Patients with psychogenic nonepileptic seizures, alone or epilepsy-associated, share a psychological profile distinct from that of epilepsy patients

Carlo Andrea Galimberti, Maria Teresa Ratti, Rosanna Murelli, Enrico Marchioni, Raffaele Manni, Amelia Tartara

Research output: Contribution to journalArticle

72 Citations (Scopus)

Abstract

The aim of this study was twofold: 1 - to identify a psychological profile of patients with psychogenic nonepileptic seizures (PNESs) that is possibly distinct from that of subjects affected by epileptic seizures (ESs) alone; 2 - to detect the possible differences between the clinical features and psychological profile of patients affected by PNESs alone and those of subjects in whom PNESs are associated with epileptic seizures (ES/PNES patients). We assessed the psychological profiles of 2 different groups of subjects. The first group was of 38 patients who had all developed PNESs after epileptic seizures (ES\PNES, group 1). The second group was of 31 patients with PNESs alone (PNES, group 2). We compared the psychological findings of each of these 2 groups with those of 2 control groups, composed of patients who matched groups 1 and 2 for sex, age, and educational level, but who were affected only by ESs (groups 1C and 2C). Finally, we considered possible differences between the ictal symptoms and signs of PNESs occurring in ES/PNES and in PNES patients. Both the ES/PNES group and the PNES group revealed higher percentages of Somatoform Disorders and Cluster B Personality Disorders (DSM-III-R diagnoses) than the ES patients in the control groups. The scores obtained on the Psychophysiological Distress Scale of the Cognitive Behavioural Assessment Battery (CBA) followed the same pattern. Among PNES ictal phenomena, autonomic symptoms and signs were significantly more frequent in the PNES than in the ES/PNES group. The occurrence of PNESs mimicking generalised tonic-clonic ESs (GTC-PNESs) was significantly associated with a low academic level. The results of this study suggest that the patients with PNESs alone and those affected by PNESs and ESs share the same psychological profile, which is different from that of patients with ESs alone. However, some differences between ES/PNES and PNES patients were found in the clinical semiology of their PNESs. Our findings could have implications for the diagnosis and for the treatment of patients with PNESs.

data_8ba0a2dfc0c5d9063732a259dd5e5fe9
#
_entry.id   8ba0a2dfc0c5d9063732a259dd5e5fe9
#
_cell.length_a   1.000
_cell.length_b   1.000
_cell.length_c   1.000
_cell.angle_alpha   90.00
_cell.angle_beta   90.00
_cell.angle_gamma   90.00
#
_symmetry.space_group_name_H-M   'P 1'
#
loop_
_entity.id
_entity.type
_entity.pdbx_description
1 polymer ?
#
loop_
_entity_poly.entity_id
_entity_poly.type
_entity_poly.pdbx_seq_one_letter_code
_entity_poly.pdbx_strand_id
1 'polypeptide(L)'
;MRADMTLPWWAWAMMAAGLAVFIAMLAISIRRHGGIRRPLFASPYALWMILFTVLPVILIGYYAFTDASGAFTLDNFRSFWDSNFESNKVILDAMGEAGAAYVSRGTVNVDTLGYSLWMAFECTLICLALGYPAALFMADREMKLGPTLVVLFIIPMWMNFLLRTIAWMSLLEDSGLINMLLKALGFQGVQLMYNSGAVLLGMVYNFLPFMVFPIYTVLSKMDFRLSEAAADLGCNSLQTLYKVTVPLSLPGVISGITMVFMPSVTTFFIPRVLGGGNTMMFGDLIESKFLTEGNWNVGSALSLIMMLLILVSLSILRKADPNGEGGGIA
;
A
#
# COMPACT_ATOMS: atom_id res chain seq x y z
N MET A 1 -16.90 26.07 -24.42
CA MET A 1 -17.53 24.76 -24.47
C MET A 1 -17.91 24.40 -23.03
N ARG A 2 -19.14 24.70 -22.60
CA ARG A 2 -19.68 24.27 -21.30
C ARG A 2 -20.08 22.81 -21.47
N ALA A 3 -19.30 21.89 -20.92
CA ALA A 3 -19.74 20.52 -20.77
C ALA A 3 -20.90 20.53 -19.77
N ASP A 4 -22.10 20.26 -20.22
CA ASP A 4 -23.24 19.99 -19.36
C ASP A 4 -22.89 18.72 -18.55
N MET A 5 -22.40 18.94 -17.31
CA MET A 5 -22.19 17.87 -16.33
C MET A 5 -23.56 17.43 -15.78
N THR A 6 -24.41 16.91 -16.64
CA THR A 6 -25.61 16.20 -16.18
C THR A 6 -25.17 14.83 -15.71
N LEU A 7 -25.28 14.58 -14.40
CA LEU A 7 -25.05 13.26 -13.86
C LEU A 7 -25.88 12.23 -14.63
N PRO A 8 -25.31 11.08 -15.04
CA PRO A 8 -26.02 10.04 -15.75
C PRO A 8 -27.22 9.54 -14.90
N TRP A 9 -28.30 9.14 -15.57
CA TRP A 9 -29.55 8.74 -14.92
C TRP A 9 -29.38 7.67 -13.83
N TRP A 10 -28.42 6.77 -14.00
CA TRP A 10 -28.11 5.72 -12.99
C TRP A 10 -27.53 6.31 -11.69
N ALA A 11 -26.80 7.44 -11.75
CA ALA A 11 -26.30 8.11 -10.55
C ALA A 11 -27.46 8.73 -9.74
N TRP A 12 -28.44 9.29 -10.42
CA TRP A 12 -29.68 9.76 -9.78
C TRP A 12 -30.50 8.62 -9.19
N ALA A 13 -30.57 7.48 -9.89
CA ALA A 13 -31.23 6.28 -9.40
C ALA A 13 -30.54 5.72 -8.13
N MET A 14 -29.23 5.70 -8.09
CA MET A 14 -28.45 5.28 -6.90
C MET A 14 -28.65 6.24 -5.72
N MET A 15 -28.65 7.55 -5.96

Original languageEnglish
Pages (from-to)338-346
Number of pages9
JournalJournal of Neurology
Volume250
Issue number3
DOIs
Publication statusPublished - Mar 1 2003

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Epilepsy
Seizures
Psychology
Signs and Symptoms
Stroke
Control Groups
Somatoform Disorders
Personality Disorders

Keywords

  • Epilepsy
  • Psychogenic nonepileptic seizures
  • Psychological testing
  • Psychopathological disorders

ASJC Scopus subject areas

  • Clinical Neurology
  • Neurology

Cite this

Patients with psychogenic nonepileptic seizures, alone or epilepsy-associated, share a psychological profile distinct from that of epilepsy patients. / Galimberti, Carlo Andrea; Teresa Ratti, Maria; Murelli, Rosanna; Marchioni, Enrico; Manni, Raffaele; Tartara, Amelia.

In: Journal of Neurology, Vol. 250, No. 3, 01.03.2003, p. 338-346.

Research output: Contribution to journalArticle

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AU - Manni, Raffaele